How to use a for loop in PHP 8

for loops are an essential building block in PHP 8 to iteratively execute a collection of statements. Its purpose is very versatile and ranges from array operations to scientific calculations.

A for loop consists of two parts: the control statement and the body of the loop. The control statement is a combination of three expressions which determine the start and end of the loop. The body of the loop contains the statements which should be executed in each iteration. Here is a small example:

for ($i = 0; $i 

Above you can see the result of the for loop.

Control statement

The control statements consist of 3 separate parts.

  1. An initial value for the loop: This is performed only once before the first iteration.
  2. A boolean expression: The expression is evaluated after each loop iteration. If it yields false, the loop won't continue.
  3. A statement for tracking the progress of the for loop.

All 3 parts are optional. So, a control statement without any instructions is sementically the same as a while loop checking for True

for (; ; ) {

while (true) {

For illustration purposes, here is a for loop with additional comments to indicate the execution location of the 3 parts of the control statement.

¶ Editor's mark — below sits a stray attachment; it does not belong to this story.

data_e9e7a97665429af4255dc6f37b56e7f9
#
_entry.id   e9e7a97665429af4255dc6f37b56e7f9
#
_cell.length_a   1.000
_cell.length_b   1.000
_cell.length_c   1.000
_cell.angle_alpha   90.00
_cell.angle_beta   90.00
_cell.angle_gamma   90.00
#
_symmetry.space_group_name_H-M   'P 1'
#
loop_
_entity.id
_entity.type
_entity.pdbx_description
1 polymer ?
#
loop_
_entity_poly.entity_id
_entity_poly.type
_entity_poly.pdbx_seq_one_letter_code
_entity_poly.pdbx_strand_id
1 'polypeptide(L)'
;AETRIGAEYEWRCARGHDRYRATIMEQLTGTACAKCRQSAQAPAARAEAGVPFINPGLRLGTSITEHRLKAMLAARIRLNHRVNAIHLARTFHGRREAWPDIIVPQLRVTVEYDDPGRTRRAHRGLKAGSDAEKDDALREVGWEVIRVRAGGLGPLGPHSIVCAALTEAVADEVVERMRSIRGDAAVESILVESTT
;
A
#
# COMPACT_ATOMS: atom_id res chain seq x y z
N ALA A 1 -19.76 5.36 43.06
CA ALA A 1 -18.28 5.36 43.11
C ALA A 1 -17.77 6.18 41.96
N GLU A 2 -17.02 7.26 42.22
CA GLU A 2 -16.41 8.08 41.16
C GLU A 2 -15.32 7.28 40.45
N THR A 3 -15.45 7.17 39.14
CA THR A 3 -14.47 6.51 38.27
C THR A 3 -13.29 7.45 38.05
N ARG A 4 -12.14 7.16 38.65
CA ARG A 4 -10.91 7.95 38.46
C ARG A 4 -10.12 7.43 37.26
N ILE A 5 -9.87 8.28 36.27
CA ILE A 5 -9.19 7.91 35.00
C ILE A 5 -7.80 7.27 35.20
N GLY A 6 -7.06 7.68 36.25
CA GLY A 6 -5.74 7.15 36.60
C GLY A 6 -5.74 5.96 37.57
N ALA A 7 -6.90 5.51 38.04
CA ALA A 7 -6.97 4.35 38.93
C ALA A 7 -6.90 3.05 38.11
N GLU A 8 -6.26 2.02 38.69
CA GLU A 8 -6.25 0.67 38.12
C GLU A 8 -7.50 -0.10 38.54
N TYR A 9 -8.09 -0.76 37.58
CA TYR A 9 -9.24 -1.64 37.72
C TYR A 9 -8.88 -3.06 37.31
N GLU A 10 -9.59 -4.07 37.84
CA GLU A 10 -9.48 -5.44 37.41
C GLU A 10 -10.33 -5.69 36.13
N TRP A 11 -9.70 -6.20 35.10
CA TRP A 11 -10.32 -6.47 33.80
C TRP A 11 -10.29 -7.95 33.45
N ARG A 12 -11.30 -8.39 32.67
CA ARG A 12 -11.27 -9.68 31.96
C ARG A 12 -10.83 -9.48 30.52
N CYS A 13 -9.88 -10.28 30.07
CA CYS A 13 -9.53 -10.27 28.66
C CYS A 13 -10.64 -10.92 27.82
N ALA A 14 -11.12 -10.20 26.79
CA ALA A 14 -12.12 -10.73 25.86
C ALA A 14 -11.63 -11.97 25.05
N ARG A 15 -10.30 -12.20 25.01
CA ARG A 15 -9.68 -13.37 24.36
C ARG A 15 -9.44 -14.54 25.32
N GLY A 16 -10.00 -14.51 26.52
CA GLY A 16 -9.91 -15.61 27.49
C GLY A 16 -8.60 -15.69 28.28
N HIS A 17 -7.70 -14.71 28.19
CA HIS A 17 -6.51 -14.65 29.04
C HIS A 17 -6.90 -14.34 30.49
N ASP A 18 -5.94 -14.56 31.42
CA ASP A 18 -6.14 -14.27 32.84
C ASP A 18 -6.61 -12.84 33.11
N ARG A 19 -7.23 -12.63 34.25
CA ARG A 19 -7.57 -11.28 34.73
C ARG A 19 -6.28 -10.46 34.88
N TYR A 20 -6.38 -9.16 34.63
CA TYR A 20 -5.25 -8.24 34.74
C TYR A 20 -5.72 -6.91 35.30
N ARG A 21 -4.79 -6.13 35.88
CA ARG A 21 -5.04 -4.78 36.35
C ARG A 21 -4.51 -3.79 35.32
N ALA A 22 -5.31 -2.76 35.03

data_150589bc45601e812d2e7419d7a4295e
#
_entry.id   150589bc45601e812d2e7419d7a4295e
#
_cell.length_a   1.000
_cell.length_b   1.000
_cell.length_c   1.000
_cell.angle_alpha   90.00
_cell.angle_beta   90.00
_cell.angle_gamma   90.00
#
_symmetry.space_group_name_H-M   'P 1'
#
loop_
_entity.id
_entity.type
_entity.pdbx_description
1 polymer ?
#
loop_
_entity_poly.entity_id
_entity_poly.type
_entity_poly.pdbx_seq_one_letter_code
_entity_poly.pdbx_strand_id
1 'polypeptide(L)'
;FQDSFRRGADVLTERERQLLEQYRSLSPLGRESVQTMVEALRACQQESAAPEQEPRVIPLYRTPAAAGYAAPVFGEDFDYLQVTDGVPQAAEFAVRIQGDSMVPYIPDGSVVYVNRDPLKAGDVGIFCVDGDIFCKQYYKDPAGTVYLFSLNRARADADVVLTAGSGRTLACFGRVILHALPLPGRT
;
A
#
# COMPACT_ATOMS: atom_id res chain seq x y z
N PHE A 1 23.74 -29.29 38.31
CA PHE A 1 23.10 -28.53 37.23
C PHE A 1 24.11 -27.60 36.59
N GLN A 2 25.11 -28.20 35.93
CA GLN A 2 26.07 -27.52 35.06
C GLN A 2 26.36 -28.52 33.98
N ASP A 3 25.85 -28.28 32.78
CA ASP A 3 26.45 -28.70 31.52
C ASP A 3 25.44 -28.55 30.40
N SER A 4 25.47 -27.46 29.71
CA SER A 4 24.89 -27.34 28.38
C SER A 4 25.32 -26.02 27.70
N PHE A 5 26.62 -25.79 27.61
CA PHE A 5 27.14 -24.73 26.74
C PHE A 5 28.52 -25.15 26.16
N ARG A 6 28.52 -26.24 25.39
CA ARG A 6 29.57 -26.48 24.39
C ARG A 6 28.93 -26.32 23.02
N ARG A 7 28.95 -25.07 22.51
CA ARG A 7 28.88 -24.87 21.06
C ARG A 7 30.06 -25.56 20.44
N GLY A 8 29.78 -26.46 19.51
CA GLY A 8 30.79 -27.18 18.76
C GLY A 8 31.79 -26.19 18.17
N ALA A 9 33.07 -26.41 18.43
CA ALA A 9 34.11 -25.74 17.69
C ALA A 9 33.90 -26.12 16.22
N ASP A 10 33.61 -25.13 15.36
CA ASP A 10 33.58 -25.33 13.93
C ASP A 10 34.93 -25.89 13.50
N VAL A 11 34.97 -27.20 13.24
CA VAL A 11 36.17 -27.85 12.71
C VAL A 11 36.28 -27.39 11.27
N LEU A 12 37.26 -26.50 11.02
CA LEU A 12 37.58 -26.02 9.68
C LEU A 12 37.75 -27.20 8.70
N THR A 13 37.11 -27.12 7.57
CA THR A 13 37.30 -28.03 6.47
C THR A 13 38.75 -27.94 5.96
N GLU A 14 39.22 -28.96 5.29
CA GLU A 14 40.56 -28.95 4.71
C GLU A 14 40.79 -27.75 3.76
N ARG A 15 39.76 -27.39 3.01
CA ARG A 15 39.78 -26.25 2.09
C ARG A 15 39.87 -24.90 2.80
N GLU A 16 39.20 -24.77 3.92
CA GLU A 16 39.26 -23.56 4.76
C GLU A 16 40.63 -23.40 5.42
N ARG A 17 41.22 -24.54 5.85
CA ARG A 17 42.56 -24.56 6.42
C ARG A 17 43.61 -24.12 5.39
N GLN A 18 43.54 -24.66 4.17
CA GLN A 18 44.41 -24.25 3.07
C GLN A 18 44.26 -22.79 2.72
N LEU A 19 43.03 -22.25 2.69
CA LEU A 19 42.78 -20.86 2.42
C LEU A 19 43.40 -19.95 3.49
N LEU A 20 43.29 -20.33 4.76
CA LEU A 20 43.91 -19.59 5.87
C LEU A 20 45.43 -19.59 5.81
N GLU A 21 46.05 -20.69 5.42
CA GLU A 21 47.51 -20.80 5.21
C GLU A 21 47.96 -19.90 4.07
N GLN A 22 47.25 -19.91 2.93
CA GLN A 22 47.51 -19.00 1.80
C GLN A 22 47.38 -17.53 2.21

// $i = 0;
for ($i = 0; $i 


As for the body, you can put any operations inside of the body. Additionally you have at your disposal special instruction keywords that allow you to skip ahead or cancel the loop. For jumping to the next iteration, you would use the instruction continue and for aborting the for loop the instruction break. They are handy if you wanted to iterate over an associative array to look for something. As soon as you have found the desired item, you'd stop the for loop to improve the performance of your program. You would use the continue instruction if you wanted to do an operation only on certain items that satisfy a condition. If they didn't satisfy the condition, you would use continue to skip ahead.